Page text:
In a government vigorously waving the banner of change, you would expect Buhari not to close his eyes, for instance, to the fact that his ministers have yet to follow the path he and the vice-president had taken by publicly declaring their assets. After all, strictly interpreted, change means that you want to do things differently from past administrations.
You would expect him to instantly address the first major embarrassment to his government when one of his foremost cabinet members stuck out his feet at a public function for one of his aides to polish his shoes in full glare of the public. It would not happen in countries where the leadership places premium on the dignity of the human person.
You would expect him to have halted the secret, largely nepotistic employments in some government institutions like the Central Bank of Nigeria and Federal Inland Revenue Service and demand a process that gives all Nigerians access to vacant positions in such places. In fact in a government of genuine change, all those responsible for those sham employments should themselves by now be out of jobs.
Also, there are reports in the public domain that some highly-placed officials of the presidency, under our president’s very nose, are neck-deep in shady deals running into billions of naira, acting as agents of some crooked business persons. By now, you expect Buhari to have used those reports to first suspend the officers so mentioned, and then launch an independent investigation into their activities. Any vindication of the media reports would mean automatic sack and possibly prosecution. No cover-up under any guise.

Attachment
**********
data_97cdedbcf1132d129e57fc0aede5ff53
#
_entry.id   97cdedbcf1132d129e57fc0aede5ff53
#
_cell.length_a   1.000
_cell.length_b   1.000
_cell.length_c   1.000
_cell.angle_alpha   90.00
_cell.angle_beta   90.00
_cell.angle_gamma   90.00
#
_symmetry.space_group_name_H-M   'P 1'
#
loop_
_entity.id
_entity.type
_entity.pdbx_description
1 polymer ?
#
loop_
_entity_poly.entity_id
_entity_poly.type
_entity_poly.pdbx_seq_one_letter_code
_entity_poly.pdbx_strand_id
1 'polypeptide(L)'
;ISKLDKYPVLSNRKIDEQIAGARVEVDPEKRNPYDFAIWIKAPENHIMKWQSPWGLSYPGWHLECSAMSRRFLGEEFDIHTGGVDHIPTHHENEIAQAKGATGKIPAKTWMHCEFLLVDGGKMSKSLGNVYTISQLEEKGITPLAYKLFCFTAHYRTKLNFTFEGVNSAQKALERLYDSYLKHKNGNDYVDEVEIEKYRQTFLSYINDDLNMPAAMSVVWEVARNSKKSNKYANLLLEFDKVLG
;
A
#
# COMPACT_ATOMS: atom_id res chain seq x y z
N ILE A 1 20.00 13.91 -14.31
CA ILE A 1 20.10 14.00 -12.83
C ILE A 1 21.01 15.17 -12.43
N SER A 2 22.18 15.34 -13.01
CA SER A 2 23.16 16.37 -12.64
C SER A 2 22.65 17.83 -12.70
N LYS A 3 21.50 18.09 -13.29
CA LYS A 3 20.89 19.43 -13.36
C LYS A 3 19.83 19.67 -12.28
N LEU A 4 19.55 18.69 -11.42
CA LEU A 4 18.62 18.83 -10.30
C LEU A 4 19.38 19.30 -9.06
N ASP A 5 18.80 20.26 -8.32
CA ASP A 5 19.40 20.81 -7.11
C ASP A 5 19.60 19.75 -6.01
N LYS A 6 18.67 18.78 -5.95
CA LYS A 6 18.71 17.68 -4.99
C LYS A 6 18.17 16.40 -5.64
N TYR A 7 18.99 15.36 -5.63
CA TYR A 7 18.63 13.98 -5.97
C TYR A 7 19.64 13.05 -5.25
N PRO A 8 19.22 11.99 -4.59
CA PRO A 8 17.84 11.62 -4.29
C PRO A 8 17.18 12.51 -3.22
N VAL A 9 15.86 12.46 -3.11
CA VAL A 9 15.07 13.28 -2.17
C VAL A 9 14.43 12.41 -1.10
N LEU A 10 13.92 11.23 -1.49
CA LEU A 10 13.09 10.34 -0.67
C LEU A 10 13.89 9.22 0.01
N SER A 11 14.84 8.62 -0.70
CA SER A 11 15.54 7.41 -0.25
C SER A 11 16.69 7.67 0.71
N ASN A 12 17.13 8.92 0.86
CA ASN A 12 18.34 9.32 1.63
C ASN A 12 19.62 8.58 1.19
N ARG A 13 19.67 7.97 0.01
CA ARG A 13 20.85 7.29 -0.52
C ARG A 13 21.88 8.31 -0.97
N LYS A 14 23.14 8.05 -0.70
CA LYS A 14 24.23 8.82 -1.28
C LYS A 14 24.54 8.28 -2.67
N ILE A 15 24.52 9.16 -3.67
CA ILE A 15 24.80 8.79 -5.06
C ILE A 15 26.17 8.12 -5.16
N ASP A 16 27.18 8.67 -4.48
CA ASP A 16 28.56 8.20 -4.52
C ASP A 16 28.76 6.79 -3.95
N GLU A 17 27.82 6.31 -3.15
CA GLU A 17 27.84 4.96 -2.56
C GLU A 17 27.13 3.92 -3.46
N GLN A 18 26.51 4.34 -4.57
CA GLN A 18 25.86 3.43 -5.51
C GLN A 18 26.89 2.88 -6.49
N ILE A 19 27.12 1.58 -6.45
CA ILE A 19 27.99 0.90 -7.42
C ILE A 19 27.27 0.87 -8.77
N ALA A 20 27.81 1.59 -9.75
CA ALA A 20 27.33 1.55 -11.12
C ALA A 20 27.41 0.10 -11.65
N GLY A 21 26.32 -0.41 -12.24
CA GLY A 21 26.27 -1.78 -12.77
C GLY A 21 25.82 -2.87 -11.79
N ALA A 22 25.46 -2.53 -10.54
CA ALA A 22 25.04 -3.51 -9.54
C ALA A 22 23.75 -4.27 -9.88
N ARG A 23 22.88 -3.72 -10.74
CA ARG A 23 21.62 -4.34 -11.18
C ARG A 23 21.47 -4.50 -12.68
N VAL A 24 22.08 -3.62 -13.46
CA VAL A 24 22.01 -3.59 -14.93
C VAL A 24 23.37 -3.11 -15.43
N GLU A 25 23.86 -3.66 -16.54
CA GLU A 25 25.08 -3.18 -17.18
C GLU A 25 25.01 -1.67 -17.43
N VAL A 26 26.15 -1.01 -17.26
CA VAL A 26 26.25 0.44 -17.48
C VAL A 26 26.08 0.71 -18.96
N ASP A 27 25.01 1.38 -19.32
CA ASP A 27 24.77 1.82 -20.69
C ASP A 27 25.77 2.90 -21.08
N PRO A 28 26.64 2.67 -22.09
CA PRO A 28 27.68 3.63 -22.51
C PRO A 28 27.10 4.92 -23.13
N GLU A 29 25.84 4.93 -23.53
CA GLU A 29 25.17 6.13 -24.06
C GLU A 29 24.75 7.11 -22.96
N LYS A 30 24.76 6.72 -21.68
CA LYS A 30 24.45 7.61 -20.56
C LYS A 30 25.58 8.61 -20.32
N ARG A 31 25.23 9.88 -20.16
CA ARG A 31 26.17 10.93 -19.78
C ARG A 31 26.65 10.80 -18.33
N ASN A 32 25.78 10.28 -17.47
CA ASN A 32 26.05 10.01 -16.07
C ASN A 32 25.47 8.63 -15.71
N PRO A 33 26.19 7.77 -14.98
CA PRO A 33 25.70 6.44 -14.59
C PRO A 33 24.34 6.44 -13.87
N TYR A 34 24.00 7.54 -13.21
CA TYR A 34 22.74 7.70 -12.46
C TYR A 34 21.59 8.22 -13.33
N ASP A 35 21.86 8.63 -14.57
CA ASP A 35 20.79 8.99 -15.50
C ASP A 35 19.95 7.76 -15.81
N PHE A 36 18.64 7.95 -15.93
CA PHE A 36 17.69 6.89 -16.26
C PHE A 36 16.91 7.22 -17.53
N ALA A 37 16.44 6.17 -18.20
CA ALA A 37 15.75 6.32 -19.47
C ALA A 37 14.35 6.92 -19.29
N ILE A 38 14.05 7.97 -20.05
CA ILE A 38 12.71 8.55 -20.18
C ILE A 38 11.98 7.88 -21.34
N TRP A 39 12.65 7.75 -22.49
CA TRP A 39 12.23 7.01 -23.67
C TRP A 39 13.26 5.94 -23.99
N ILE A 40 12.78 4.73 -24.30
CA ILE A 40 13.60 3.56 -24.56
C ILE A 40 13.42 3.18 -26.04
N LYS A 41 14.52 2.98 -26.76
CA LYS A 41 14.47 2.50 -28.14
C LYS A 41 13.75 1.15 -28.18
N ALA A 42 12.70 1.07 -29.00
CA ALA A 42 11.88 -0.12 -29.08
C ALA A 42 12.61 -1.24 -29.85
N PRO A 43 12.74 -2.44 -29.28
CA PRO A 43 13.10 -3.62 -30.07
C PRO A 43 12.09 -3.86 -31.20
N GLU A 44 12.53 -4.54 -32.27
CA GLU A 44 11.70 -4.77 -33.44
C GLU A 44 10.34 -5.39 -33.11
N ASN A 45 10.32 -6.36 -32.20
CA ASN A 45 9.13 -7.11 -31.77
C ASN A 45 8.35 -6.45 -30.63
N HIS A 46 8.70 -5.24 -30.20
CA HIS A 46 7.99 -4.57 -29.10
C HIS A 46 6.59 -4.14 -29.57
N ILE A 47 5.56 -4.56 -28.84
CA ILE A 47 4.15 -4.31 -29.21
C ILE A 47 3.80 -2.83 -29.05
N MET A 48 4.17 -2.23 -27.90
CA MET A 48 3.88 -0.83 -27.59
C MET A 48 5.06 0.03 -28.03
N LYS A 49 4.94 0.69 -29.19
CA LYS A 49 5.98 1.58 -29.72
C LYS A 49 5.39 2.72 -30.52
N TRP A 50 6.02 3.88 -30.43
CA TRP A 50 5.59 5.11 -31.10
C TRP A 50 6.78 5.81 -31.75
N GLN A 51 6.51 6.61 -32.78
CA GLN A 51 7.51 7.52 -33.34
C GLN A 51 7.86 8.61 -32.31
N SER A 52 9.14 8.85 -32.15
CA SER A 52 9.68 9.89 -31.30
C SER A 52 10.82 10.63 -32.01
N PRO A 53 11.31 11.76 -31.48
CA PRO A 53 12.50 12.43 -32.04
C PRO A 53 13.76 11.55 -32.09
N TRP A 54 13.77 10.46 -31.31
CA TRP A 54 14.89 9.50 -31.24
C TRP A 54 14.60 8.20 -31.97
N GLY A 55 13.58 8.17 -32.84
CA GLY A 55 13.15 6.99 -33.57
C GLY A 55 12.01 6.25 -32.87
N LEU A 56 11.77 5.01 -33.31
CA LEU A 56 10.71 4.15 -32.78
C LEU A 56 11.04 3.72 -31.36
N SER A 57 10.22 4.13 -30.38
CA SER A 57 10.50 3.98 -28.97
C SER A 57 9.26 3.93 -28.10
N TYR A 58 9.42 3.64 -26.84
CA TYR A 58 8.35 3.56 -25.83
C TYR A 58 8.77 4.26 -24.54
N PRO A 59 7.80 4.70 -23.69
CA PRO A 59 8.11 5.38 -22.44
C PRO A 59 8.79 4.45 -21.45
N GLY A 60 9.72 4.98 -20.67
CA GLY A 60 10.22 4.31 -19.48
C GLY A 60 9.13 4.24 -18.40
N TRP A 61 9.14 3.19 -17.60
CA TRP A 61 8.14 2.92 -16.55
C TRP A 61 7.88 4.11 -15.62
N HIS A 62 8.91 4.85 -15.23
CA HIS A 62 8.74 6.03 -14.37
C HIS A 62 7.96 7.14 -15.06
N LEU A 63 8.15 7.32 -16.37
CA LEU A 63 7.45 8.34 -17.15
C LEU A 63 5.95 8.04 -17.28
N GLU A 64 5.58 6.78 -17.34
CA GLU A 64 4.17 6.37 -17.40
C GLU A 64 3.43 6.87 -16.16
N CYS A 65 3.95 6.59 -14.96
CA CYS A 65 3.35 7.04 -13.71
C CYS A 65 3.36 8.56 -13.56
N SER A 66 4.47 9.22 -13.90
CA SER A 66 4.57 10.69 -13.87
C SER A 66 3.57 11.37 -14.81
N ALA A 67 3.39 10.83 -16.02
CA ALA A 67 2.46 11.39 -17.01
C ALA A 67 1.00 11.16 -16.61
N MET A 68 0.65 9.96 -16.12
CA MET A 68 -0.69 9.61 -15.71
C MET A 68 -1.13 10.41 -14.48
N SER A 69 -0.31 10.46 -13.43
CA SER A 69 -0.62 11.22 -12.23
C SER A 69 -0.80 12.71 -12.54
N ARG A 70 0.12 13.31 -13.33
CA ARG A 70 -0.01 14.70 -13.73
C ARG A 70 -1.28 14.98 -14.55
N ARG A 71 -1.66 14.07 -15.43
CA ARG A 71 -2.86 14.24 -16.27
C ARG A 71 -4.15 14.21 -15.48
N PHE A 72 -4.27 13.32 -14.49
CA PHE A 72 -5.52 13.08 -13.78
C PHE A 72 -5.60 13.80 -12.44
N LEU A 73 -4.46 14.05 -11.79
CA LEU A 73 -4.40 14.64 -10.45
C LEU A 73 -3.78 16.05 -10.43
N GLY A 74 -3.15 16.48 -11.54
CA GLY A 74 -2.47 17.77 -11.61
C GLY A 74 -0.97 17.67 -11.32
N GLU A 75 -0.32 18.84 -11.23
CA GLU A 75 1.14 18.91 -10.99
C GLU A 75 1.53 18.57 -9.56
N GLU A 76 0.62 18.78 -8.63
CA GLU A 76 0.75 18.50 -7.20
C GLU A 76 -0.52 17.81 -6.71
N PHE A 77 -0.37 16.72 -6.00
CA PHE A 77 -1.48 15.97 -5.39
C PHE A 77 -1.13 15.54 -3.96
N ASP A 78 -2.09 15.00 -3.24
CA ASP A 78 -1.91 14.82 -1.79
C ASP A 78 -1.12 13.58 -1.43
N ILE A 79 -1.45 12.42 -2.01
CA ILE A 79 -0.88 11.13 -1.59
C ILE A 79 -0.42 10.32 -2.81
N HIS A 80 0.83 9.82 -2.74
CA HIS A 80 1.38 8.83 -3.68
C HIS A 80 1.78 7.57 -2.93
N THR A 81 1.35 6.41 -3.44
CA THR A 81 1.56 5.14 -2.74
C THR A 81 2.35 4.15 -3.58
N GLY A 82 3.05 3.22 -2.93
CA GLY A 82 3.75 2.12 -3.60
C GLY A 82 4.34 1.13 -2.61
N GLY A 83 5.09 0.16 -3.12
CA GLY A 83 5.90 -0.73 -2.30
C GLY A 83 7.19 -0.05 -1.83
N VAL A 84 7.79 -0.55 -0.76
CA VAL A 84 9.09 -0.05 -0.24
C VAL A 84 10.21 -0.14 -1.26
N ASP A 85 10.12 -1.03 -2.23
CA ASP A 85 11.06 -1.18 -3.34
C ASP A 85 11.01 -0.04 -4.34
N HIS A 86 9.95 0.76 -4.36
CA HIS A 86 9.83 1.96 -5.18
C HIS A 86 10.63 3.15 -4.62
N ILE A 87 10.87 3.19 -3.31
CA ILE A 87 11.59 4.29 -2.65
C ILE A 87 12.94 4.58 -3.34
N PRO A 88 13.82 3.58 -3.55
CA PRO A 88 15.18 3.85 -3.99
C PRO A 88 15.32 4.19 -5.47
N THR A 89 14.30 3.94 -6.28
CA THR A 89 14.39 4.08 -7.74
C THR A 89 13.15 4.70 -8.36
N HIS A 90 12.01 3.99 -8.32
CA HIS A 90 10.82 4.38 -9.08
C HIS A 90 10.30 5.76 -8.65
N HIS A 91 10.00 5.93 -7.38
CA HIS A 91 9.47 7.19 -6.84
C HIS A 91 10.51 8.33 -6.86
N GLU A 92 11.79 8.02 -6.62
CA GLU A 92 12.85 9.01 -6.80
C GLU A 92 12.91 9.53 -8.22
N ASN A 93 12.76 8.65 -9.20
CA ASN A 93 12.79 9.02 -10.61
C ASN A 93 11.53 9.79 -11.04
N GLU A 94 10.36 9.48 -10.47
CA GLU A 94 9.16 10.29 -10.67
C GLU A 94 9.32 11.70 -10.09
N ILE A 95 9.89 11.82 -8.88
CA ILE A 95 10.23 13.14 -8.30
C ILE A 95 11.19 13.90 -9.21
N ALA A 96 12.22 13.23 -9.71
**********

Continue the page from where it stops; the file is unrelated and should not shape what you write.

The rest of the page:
There are a legion other issues that are of serious concern to a great majority of Nigerians, and that should worry this administration. The pattern of appointments Buhari has made so far is one of them. And truly, a dispassionate assessment of these appointments would justify the questions Nigerians are posing. Take one for example: Why would a man who is already chief of staff to the president also be appointed a board member of a major government organization? Has the president by this appointment not shortchanged another person in a different section of the country who ought to have been appointed to this position?
Yes, Buhari comes across as credible with an admirably high integrity quotient; the only former Head of State who as at 2011 never owned a property outside Nigeria. But this virtue, against the backdrop of our multi-ethnic and multi-cultural society, has not been enriched enough by a healthy dose of balancing, fairness, compassion and common touch.
This government claims to be one of change, therefore, this president should be one who occasionally pays instantaneous visits to areas of crisis and disasters of alarming proportions wherever they occur in this country. Again an example: Rather than leave it to the vice-president’s wife, nothing stops Buhari from taking a trip to Kubwa to see the family of the slain woman preacher, and once again use the opportunity to re-affirm the freedom of religious practice as enshrined in the constitution and the hunting down by all means of perpetrators of such heinous crimes. Those are the periods strong messages are necessary. It is the kind of thing a President Obama would easily do.
By the way, the country is still waiting for the president on his promise before the election to reduce drastically the number of aircraft on the presidential fleet. He had said then that some of them would be sold off to cut cost. That has yet to happen, more than one year after he assumed office.
All of this, and much more that can’t be cited here, fuel a contrary standpoint to Shehu’s in the answer he gave to his question. To him I say, with all sense of modesty: No sir, this is substantially not the change we voted for.
*Godwin Onyeacholem is a journalist. He can be reached on firstname.lastname@example.org